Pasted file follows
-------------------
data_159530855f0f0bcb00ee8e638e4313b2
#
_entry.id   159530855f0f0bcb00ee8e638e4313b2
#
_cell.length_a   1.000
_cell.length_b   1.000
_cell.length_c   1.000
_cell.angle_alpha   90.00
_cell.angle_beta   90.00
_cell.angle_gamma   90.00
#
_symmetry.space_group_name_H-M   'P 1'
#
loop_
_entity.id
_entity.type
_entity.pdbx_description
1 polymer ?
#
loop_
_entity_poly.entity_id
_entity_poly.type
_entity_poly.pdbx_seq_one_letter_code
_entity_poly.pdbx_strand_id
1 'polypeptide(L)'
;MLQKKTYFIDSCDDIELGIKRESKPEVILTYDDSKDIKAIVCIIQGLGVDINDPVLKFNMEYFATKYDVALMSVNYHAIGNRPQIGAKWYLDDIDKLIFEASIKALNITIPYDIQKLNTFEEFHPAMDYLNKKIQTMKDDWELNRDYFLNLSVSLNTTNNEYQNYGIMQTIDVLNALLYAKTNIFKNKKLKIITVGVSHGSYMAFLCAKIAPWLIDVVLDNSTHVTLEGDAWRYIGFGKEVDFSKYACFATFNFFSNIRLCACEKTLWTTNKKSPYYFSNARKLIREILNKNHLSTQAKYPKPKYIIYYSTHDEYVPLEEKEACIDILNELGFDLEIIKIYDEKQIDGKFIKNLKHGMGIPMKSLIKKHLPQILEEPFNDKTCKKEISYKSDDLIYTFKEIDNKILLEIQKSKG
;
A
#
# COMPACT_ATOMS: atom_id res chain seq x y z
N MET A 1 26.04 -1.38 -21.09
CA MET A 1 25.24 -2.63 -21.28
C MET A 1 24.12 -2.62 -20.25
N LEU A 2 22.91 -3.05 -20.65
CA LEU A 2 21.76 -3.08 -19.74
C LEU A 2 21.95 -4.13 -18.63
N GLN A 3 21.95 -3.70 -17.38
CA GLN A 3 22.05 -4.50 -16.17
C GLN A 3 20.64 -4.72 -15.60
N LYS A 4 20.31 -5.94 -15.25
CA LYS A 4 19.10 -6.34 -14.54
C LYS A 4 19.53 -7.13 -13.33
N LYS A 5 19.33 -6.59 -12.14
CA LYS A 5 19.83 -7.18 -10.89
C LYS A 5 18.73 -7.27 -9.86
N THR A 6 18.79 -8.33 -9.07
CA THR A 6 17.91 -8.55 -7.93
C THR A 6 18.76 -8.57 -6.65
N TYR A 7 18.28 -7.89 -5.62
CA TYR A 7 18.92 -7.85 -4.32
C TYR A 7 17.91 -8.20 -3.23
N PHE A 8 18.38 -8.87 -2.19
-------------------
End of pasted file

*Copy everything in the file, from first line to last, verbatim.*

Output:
data_159530855f0f0bcb00ee8e638e4313b2
#
_entry.id   159530855f0f0bcb00ee8e638e4313b2
#
_cell.length_a   1.000
_cell.length_b   1.000
_cell.length_c   1.000
_cell.angle_alpha   90.00
_cell.angle_beta   90.00
_cell.angle_gamma   90.00
#
_symmetry.space_group_name_H-M   'P 1'
#
loop_
_entity.id
_entity.type
_entity.pdbx_description
1 polymer ?
#
loop_
_entity_poly.entity_id
_entity_poly.type
_entity_poly.pdbx_seq_one_letter_code
_entity_poly.pdbx_strand_id
1 'polypeptide(L)'
;MLQKKTYFIDSCDDIELGIKRESKPEVILTYDDSKDIKAIVCIIQGLGVDINDPVLKFNMEYFATKYDVALMSVNYHAIGNRPQIGAKWYLDDIDKLIFEASIKALNITIPYDIQKLNTFEEFHPAMDYLNKKIQTMKDDWELNRDYFLNLSVSLNTTNNEYQNYGIMQTIDVLNALLYAKTNIFKNKKLKIITVGVSHGSYMAFLCAKIAPWLIDVVLDNSTHVTLEGDAWRYIGFGKEVDFSKYACFATFNFFSNIRLCACEKTLWTTNKKSPYYFSNARKLIREILNKNHLSTQAKYPKPKYIIYYSTHDEYVPLEEKEACIDILNELGFDLEIIKIYDEKQIDGKFIKNLKHGMGIPMKSLIKKHLPQILEEPFNDKTCKKEISYKSDDLIYTFKEIDNKILLEIQKSKG
;
A
#
# COMPACT_ATOMS: atom_id res chain seq x y z
N MET A 1 26.04 -1.38 -21.09
CA MET A 1 25.24 -2.63 -21.28
C MET A 1 24.12 -2.62 -20.25
N LEU A 2 22.91 -3.05 -20.65
CA LEU A 2 21.76 -3.08 -19.74
C LEU A 2 21.95 -4.13 -18.63
N GLN A 3 21.95 -3.70 -17.38
CA GLN A 3 22.05 -4.50 -16.17
C GLN A 3 20.64 -4.72 -15.60
N LYS A 4 20.31 -5.94 -15.25
CA LYS A 4 19.10 -6.34 -14.54
C LYS A 4 19.53 -7.13 -13.33
N LYS A 5 19.33 -6.59 -12.14
CA LYS A 5 19.83 -7.18 -10.89
C LYS A 5 18.73 -7.27 -9.86
N THR A 6 18.79 -8.33 -9.07
CA THR A 6 17.91 -8.55 -7.93
C THR A 6 18.76 -8.57 -6.65
N TYR A 7 18.28 -7.89 -5.62
CA TYR A 7 18.92 -7.85 -4.32
C TYR A 7 17.91 -8.20 -3.23
N PHE A 8 18.38 -8.87 -2.19